Caligula's Alibi
Pleasance Courtyard


Given the wealth of literary adaptations which make traffic of Edinburgh's Fringe Festival, there's always a place for theatre which roots itself in Golden Age Russian literature. There's even more of a place for a company who take Dostoyevsky firmly by the lapels and toss him into a flurry of satirical daftness.

Caligula's Alibi's production, Idiots, is a sharply observed musing on the life of Fyodor Dostoevsky as viewed from purgatory, where he spends his eternity claiming benefits for his epilepsy and living in the flat beneath Mr Blobby. His claim comes into question when a buraeucratic assessor comes to examine and question him, leading him to ponder his life and his writing.

Interspersed with this wonderfully absurd scenario are a series of poignant scenes from The Idiot, which help to underscore the action and reflect upon the autobiographical nature of the book.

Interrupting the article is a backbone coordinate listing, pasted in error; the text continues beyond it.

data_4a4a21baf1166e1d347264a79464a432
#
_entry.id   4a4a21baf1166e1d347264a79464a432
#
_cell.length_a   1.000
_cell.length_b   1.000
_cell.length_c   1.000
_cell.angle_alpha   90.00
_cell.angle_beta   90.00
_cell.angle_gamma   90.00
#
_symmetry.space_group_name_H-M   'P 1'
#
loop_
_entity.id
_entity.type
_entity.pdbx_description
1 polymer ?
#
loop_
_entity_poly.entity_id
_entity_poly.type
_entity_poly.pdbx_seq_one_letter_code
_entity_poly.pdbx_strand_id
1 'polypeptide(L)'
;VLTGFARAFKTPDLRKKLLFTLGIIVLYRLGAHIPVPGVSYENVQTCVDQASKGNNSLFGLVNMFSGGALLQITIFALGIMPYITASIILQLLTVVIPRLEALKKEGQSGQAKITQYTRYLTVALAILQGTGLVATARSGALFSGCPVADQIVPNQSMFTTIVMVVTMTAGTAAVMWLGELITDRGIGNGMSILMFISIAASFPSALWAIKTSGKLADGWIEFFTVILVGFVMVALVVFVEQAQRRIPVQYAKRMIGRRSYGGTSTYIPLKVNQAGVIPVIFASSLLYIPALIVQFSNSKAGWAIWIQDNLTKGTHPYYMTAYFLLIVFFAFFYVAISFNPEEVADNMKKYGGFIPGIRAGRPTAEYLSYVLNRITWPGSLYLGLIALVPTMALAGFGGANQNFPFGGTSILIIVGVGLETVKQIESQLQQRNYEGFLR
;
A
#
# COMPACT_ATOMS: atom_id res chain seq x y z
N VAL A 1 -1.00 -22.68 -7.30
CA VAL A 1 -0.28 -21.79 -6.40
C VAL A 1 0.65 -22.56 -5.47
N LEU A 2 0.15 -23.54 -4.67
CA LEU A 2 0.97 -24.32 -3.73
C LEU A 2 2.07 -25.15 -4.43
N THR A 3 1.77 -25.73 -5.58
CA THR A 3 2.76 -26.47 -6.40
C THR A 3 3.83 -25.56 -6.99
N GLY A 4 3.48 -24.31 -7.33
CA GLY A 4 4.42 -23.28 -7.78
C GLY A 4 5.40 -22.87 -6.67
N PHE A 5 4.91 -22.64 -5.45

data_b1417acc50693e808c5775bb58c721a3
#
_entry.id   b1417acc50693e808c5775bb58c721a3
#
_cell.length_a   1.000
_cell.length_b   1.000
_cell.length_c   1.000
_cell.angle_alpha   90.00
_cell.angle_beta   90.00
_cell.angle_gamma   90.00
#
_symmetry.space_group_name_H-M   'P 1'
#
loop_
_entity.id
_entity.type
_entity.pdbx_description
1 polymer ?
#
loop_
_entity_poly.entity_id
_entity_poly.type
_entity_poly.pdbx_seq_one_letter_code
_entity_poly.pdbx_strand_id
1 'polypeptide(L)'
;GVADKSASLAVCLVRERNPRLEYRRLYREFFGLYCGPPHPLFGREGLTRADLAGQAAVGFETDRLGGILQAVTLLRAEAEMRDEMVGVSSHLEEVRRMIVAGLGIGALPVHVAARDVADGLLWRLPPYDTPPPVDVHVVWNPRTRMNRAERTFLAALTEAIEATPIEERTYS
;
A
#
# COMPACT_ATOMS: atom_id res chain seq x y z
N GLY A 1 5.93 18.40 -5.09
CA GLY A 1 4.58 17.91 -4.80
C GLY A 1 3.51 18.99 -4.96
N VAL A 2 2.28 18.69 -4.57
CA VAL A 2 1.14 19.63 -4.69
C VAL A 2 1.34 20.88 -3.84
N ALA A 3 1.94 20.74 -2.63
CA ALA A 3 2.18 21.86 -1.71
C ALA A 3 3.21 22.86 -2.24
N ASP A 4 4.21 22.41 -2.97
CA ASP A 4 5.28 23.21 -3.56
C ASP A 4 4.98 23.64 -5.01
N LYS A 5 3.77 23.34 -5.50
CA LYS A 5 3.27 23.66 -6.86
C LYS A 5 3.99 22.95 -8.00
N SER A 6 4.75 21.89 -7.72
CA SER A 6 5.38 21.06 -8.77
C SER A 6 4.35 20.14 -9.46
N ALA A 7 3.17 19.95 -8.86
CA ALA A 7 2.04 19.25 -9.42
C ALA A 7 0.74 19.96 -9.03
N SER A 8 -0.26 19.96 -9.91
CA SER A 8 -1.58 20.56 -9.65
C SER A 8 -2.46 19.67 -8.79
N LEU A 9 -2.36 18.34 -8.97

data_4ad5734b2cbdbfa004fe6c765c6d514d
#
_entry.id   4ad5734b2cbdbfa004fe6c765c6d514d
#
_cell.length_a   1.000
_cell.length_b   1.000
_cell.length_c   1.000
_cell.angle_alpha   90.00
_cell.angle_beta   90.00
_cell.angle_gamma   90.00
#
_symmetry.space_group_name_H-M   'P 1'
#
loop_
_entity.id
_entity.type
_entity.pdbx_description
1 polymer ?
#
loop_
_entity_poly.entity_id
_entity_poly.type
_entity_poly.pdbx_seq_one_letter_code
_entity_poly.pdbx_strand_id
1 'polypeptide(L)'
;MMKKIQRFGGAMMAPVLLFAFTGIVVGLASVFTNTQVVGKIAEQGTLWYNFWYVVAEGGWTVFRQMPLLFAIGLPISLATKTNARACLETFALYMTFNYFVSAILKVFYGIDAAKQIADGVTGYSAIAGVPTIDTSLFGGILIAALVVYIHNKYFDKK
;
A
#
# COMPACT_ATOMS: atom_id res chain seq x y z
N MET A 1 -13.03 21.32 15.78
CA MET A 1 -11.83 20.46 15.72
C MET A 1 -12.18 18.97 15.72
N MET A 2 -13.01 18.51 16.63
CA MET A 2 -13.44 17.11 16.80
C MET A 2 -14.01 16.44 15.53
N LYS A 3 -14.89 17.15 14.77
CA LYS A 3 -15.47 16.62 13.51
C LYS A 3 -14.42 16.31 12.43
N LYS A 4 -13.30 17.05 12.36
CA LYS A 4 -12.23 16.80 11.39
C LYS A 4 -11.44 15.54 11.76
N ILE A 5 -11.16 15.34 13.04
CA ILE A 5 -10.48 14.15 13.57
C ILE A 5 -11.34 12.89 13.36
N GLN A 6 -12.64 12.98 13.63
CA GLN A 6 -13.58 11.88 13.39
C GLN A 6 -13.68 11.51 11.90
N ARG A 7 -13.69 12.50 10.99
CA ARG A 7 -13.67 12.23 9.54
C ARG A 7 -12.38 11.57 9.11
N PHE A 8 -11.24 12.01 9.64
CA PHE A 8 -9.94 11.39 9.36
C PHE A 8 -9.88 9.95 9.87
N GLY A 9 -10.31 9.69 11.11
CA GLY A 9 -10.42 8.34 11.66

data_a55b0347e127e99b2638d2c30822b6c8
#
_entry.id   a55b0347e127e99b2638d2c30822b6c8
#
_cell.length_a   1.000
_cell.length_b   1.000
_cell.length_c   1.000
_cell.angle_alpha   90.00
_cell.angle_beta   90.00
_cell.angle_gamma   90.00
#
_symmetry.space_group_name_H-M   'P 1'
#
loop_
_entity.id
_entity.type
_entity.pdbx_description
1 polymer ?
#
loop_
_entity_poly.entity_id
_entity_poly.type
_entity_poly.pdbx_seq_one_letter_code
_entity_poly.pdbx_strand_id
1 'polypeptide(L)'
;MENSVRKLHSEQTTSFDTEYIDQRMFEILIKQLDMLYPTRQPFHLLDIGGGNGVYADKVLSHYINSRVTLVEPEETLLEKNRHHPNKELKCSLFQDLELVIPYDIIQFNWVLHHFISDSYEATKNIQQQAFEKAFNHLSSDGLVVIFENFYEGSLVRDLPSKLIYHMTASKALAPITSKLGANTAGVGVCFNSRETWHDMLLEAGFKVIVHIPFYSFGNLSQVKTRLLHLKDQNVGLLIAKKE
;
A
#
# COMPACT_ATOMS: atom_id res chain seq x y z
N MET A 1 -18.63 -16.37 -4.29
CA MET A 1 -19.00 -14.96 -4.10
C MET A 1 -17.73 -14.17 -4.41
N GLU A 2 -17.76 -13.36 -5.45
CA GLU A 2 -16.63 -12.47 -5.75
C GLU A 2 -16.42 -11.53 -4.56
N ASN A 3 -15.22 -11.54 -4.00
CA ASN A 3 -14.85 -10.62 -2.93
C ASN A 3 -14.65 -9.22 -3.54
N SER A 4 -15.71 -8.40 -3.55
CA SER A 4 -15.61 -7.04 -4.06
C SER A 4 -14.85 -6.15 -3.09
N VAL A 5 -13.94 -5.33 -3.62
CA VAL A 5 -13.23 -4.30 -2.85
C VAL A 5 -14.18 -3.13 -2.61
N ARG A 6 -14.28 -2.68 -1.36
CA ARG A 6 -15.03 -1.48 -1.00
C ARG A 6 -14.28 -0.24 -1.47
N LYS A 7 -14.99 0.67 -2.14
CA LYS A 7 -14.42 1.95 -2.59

It's a wonderful piece of fourth wall shattering epic theatre peppered with pertinent modern day observations; and the sort of script you'd get if Bertolt Brecht and Charlie Brooker took LSD together after a hard night's drinking at a library.

The cast and accompanying musician keep the tone smartly apt, from the cheeky winking opening, through the surprising moments of shock and barbarism to the inevitable more upbeat finale.

A show well worth catching, even if, like most of the audience in the showing I saw, you've never read a word of Dostoevsky.

Reviewer: Graeme Strachan

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